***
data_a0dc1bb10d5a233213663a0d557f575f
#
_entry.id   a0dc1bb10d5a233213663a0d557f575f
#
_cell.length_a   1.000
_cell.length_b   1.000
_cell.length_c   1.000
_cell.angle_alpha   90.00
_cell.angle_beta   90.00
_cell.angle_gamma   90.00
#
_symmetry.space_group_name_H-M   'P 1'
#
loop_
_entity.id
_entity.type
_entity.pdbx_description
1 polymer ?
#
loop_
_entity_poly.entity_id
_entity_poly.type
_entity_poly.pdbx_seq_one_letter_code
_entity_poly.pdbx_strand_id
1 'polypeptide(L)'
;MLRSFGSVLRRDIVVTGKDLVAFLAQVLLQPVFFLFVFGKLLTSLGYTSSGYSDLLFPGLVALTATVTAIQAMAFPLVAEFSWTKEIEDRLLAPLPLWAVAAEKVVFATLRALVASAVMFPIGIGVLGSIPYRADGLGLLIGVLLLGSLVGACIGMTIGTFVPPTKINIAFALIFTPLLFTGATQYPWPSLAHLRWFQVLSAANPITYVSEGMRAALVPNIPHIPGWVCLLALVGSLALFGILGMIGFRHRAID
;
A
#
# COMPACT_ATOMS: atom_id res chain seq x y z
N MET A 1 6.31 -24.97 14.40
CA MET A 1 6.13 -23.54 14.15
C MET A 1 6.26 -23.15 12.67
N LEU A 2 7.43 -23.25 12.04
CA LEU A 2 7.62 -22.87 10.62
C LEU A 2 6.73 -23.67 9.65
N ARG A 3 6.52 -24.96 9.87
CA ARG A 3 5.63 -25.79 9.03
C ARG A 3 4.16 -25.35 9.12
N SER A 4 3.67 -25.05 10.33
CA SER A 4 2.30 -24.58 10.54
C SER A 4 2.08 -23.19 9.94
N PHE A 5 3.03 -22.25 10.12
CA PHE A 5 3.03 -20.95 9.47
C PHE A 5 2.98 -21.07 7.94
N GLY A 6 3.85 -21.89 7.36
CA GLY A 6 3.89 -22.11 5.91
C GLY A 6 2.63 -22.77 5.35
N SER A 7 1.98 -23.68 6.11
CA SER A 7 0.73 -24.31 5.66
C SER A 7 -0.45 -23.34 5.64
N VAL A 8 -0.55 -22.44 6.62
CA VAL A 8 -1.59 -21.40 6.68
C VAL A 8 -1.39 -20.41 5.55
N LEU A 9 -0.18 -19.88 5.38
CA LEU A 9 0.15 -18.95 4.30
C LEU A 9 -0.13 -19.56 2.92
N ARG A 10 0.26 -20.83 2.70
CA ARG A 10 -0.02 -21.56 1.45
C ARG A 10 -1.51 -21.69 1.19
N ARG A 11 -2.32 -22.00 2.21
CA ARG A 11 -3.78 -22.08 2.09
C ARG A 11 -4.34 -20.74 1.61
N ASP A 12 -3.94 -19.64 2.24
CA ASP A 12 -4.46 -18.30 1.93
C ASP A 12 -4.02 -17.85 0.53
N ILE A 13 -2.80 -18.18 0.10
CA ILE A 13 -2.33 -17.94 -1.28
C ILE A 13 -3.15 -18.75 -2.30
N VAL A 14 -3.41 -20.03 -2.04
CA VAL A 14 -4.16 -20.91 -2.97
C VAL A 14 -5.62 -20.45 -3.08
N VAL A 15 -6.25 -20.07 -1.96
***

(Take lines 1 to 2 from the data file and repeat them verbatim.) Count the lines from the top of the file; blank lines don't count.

data_a0dc1bb10d5a233213663a0d557f575f
#